Our office has once again hummed this month. In brief, we have submitted on the DCC’s and the ORC’s annual plans (see 2014 Submissions for a copy); we are busy promoting the Cosy Homes FREE insulation and the Home Performance Assessments; we have conducted a number of one-on-one interviews with members of the community (from commercial farmers to backyard growers), collected a number of questionnaires, and held evening focus groups in Waitati, Karitane and Purakaunui for the Blueskin Food System Assessment; we have made some final (technical) tweaks to our Climate Change Planning Report with the expert assistance of the ORC and the DCC; we have presented our report to the Waikouaiti Coast Community Board; and we are working hard to find the final $$’s for the solar panels to be installed on the roof of our office (keep an eye out for the upcoming PledgeMe campaign). Blueskin wind work continues and by the time you read this our Annual General Meeting will have been held and planning set for the year ahead. This month though I want to focus on just one of our projects, and because of the FREE (yes, it really is free!) insulation, I think Cosy Homes should be it.
In 2009 Blueskin was the focus of a pilot for the soon-to-be-launched Warm Up NZ scheme. After being invited to Wellington to talk to EECA about our community energy work, BRCT was sub-contracted by the Otago Regional Council to facilitate the pilot. Our role was to work the social networks and ensure that insulation got to where it was needed. In just over 4 months, at a cost of approximately $780,000, well over 400 homes received 80% subsidised insulation, from Hampden to Mosgiel (but centred on Blueskin). This example proved what a motivated community could achieve. Feeding off this motivation and drive is what led to the idea of Cosy Homes (a term coined by Chris Freear in 2012) and was initially kicked off because Dunedin City Council staff, along with the Otago Community Trust, Presbyterian Support Otago and BRCT pulled together all interested parties to discuss how we might better work together to achieve warm and cosy homes in Dunedin. The result was the first Cosy Homes Workshop which took place in September 2013 and was attended by over 70 stakeholders, including businesses, social organisations, the health sector, landlords, Iwi and Government agencies. The Symposium came up with the vision "every home in Dunedin is warm and cosy by 2025" and established a steering group to manage the next stage in the process; the establishment of a leadership or governance group to unite all the current and future work towards the vision. The Energy Efficiency and Conservation Authority (EECA) provided seed funding of $10,000 to assist with this work.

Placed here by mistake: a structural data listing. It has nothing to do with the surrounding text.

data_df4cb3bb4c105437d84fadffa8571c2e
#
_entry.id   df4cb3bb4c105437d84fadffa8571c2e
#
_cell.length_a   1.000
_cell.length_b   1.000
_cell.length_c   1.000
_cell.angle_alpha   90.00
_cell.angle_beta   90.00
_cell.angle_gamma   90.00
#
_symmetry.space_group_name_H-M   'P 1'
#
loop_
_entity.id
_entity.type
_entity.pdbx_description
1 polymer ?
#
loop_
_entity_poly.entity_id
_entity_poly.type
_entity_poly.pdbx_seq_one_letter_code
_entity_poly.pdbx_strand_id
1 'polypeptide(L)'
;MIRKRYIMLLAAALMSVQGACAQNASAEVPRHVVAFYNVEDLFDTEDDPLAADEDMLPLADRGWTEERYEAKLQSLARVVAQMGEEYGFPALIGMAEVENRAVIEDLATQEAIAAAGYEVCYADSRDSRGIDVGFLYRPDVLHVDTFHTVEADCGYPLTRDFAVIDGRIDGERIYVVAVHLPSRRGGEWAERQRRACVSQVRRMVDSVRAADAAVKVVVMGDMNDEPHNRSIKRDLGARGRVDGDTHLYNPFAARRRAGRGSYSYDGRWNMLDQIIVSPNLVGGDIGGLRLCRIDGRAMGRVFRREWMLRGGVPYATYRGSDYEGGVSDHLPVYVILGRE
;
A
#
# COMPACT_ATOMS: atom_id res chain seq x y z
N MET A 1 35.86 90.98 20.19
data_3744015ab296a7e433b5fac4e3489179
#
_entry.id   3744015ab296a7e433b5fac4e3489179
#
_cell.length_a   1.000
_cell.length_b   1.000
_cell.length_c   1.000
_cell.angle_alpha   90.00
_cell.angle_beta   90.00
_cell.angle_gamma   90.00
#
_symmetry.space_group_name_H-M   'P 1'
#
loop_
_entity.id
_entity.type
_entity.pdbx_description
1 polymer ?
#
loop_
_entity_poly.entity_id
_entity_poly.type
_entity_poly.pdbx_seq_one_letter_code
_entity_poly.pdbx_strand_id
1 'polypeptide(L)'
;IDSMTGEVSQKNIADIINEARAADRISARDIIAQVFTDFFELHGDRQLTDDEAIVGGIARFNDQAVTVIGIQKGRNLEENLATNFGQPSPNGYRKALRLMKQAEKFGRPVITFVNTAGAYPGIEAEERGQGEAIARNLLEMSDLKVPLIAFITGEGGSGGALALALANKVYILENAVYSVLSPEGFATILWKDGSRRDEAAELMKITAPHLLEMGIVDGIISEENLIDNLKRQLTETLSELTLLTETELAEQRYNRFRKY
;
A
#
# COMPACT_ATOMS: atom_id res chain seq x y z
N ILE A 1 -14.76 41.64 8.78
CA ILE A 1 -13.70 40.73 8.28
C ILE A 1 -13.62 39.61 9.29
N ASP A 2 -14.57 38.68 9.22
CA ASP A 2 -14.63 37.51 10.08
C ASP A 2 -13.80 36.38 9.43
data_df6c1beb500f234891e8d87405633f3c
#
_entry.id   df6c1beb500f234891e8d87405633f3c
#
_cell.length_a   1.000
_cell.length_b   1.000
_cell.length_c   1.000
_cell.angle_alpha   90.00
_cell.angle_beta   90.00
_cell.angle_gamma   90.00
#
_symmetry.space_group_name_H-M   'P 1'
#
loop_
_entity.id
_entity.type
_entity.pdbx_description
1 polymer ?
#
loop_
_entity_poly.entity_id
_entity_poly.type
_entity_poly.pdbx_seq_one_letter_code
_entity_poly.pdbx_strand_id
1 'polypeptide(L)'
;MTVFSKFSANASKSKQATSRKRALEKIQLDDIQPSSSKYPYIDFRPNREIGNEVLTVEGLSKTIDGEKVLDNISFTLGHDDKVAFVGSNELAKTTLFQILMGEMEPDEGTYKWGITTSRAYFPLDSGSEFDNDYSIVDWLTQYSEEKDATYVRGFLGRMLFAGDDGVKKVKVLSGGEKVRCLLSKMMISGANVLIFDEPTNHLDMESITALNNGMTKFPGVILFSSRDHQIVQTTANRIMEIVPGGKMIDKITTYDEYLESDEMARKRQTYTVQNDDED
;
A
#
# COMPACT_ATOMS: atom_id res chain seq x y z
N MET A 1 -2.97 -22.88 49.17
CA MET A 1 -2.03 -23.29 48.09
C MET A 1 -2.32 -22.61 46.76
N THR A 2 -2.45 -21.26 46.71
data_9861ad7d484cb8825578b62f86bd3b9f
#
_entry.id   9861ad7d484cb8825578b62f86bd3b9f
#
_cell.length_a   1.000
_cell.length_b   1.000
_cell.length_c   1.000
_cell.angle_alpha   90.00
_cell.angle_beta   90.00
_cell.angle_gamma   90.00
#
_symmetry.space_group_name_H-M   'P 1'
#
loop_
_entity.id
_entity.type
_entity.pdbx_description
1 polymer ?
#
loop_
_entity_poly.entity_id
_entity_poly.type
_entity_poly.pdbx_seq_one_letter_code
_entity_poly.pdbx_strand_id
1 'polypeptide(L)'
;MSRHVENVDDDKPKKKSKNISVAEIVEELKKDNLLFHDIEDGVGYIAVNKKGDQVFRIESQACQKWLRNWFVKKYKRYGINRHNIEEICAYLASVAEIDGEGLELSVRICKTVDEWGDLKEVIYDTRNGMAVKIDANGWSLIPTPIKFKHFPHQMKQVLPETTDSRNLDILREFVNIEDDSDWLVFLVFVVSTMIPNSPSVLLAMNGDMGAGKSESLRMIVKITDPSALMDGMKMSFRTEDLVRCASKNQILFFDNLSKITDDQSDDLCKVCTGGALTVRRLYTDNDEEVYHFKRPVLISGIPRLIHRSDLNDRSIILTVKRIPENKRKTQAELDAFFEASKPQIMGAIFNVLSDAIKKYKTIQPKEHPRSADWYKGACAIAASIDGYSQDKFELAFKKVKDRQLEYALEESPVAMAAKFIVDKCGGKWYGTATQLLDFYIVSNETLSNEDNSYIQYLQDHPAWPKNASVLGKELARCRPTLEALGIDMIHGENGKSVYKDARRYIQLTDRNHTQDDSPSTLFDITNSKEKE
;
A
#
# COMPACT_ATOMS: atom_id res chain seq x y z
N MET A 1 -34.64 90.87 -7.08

So where are we now? The Cosy Homes Governance Group has been established. It’s role is to provide leadership and direction to achieve a warmer Dunedin over the next eleven years. Numerous organisations are now involved – too many to mention here but you’ll find a list of them all on our website.
The group has met twice and Cr MacTavish has attended these meetings in an unofficial capacity. The group now seeks a formal commitment from the Dunedin City Council. Mayor Dave Cull has indicated a willingness to participate and chair the group, and Cr MacTavish has also advised that she would be willing to continue on it if the Council members approve this.
Whilst this group continues to work on longer term plans to achieve the vision, the group has already, with support from the ORC and EECA, been able to leverage a project where houses with tenants who have a Community Services Card and either high health needs or children under 17 or adults over 65 can have ceiling and under floor insulation installed for FREE. But there are a few provisos: the areas to be insulated must be accessible, the house must have been built before the year 2000 and it must be possible to do the job now – there is a time-limit on the FREE offer as funding runs out by the end of June.